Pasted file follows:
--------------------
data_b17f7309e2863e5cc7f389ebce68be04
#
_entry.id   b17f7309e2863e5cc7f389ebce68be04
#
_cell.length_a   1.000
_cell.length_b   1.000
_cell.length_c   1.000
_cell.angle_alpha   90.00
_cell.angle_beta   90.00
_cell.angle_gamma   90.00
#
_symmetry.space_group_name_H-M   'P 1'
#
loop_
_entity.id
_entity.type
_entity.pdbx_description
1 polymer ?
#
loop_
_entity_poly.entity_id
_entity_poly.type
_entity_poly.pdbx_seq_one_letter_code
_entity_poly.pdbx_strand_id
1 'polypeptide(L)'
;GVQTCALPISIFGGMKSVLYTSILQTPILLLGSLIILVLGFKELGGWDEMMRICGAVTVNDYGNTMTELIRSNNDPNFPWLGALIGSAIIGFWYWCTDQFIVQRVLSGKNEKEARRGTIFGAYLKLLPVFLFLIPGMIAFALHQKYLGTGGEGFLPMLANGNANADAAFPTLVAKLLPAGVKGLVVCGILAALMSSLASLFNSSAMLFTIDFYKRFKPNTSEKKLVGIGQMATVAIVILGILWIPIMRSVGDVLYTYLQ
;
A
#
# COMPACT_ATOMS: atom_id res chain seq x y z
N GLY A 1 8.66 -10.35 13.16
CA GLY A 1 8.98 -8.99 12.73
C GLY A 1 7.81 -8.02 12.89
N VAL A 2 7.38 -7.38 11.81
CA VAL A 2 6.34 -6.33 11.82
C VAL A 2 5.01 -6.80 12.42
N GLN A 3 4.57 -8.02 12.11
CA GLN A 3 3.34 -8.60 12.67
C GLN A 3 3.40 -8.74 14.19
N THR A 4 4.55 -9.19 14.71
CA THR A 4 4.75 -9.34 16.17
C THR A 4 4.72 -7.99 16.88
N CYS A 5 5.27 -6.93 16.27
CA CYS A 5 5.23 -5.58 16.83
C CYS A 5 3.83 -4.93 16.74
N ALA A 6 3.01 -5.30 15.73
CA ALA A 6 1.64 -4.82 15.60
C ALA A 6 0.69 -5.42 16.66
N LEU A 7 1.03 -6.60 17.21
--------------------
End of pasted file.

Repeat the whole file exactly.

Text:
data_b17f7309e2863e5cc7f389ebce68be04
#
_entry.id   b17f7309e2863e5cc7f389ebce68be04
#
_cell.length_a   1.000
_cell.length_b   1.000
_cell.length_c   1.000
_cell.angle_alpha   90.00
_cell.angle_beta   90.00
_cell.angle_gamma   90.00
#
_symmetry.space_group_name_H-M   'P 1'
#
loop_
_entity.id
_entity.type
_entity.pdbx_description
1 polymer ?
#
loop_
_entity_poly.entity_id
_entity_poly.type
_entity_poly.pdbx_seq_one_letter_code
_entity_poly.pdbx_strand_id
1 'polypeptide(L)'
;GVQTCALPISIFGGMKSVLYTSILQTPILLLGSLIILVLGFKELGGWDEMMRICGAVTVNDYGNTMTELIRSNNDPNFPWLGALIGSAIIGFWYWCTDQFIVQRVLSGKNEKEARRGTIFGAYLKLLPVFLFLIPGMIAFALHQKYLGTGGEGFLPMLANGNANADAAFPTLVAKLLPAGVKGLVVCGILAALMSSLASLFNSSAMLFTIDFYKRFKPNTSEKKLVGIGQMATVAIVILGILWIPIMRSVGDVLYTYLQ
;
A
#
# COMPACT_ATOMS: atom_id res chain seq x y z
N GLY A 1 8.66 -10.35 13.16
CA GLY A 1 8.98 -8.99 12.73
C GLY A 1 7.81 -8.02 12.89
N VAL A 2 7.38 -7.38 11.81
CA VAL A 2 6.34 -6.33 11.82
C VAL A 2 5.01 -6.80 12.42
N GLN A 3 4.57 -8.02 12.11
CA GLN A 3 3.34 -8.60 12.67
C GLN A 3 3.40 -8.74 14.19
N THR A 4 4.55 -9.19 14.71
CA THR A 4 4.75 -9.34 16.17
C THR A 4 4.72 -7.99 16.88
N CYS A 5 5.27 -6.93 16.27
CA CYS A 5 5.23 -5.58 16.83
C CYS A 5 3.83 -4.93 16.74
N ALA A 6 3.01 -5.30 15.73
CA ALA A 6 1.64 -4.82 15.60
C ALA A 6 0.69 -5.42 16.66
N LEU A 7 1.03 -6.60 17.21